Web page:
How Development Is Defined


Development is a process that involves changing certain aspects of life. It can be a slow or fast process and it usually includes growth. This is why it is important to look at the various areas that have to be improved and develop them accordingly. Mostly, organizations come forward and invest heavily in these areas hence making them grow and make the economy of the country grow.

Development can be defined in different ways and it is a very complex topic to discuss. It involves a lot of factors and a wide range of disciplines such as psychology, sociology, biology, history, economics, political science, and more. It has become an important subject that is widely discussed in many countries and in different forums.

Mechanistic meta-theory: Mechanistic theories of development use a machine as a metaphor for the human body and mind. They assume that humans change the same way that machines do, and are passively controlled by environmental forces (like a car is controlled by its gas pedal or brake). They also assume that human development is linear—people move from one stage to the next in a fixed order.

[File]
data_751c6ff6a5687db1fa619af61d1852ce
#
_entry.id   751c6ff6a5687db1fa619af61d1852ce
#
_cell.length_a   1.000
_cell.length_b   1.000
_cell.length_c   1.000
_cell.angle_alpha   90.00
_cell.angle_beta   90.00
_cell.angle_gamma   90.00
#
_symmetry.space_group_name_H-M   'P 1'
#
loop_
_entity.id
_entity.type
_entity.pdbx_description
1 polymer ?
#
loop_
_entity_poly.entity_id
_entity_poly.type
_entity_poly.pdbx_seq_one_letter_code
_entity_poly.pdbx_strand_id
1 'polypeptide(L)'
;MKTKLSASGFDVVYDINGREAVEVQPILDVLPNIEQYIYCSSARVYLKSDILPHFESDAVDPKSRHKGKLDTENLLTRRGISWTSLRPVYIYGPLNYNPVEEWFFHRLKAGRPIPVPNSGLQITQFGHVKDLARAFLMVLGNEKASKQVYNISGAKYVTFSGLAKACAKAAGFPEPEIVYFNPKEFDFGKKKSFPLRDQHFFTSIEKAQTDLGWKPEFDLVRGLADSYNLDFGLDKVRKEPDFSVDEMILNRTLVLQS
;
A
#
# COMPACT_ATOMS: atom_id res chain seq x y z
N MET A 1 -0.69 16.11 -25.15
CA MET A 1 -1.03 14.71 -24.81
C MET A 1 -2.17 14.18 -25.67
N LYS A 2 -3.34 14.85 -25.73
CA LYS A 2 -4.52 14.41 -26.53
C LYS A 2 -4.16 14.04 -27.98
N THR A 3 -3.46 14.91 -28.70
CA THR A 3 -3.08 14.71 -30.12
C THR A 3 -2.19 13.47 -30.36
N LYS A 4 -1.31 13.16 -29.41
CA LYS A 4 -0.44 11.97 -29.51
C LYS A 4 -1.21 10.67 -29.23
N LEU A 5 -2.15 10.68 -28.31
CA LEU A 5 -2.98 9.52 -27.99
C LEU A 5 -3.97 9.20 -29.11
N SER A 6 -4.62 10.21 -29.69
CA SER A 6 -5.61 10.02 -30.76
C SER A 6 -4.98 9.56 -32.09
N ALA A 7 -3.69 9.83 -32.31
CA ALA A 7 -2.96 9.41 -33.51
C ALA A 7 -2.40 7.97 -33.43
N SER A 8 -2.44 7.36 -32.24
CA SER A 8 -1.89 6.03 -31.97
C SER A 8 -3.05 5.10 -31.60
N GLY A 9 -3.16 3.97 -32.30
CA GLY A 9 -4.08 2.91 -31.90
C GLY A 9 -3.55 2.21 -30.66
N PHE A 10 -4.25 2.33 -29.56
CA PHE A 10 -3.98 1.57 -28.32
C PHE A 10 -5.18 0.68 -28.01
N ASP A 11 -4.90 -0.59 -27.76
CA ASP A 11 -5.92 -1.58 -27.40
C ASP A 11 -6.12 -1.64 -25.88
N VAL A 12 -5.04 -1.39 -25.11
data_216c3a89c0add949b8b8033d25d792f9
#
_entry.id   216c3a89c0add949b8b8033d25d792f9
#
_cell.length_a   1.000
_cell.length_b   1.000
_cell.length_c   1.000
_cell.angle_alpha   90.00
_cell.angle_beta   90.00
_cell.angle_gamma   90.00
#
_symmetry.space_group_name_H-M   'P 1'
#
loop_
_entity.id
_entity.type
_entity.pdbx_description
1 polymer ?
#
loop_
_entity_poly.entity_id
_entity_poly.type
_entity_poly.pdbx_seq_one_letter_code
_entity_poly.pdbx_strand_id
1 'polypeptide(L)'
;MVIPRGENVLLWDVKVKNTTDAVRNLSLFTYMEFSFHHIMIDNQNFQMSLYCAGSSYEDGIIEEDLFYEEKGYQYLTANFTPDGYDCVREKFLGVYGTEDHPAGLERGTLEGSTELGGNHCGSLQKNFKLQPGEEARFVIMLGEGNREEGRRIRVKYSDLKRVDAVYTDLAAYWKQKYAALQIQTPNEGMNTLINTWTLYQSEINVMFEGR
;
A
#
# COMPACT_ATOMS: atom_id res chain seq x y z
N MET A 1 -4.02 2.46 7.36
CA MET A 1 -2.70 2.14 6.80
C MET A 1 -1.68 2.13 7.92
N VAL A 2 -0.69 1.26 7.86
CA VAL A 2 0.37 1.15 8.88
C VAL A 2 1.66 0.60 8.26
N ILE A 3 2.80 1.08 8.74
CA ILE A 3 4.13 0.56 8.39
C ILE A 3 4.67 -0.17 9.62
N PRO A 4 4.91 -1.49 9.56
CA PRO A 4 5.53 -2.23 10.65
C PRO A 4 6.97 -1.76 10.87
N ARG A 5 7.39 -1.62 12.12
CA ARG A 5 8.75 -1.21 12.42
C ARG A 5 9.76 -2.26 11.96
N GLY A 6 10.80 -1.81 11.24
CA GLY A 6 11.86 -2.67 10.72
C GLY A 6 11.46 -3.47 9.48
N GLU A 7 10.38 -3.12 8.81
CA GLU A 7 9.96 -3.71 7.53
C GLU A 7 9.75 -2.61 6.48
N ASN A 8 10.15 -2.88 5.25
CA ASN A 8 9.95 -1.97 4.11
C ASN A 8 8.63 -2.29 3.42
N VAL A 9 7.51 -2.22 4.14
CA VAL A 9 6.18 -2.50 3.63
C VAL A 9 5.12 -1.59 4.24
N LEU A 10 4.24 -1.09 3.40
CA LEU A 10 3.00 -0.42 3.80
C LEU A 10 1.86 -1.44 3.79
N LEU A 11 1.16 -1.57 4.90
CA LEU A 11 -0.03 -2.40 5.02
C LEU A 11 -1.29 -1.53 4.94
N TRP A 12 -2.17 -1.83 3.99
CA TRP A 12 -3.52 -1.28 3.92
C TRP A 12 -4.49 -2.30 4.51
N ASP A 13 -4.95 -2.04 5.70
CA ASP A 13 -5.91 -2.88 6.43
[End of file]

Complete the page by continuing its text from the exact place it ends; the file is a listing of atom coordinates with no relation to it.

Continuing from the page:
Continuity versus Discontinuity: Some developmental theorists, such as Freud, Erikson, Piaget, and Kohlberg, believe that people progress through distinct stages in a predictable order. These stages are known as discontinuous development. Other theorists, such as Vygotsky and information processing theorists, assume that development is a continuous process.

During the 20th century, development was generally understood as “the process of change operating over time through which countries and societies advance and become richer.” More recently, development has been defined as “achieving high levels of nutrition, sanitation, education, incomes, medical services, living standards, and encouraging people to fulfill their potential.” The UN defines development as “a continuous, expanding process that allows all regions to meet their basic needs and to achieve social justice.” These goals are achieved by increasing access to food, water, shelter, sanitation, energy, medical care, and education.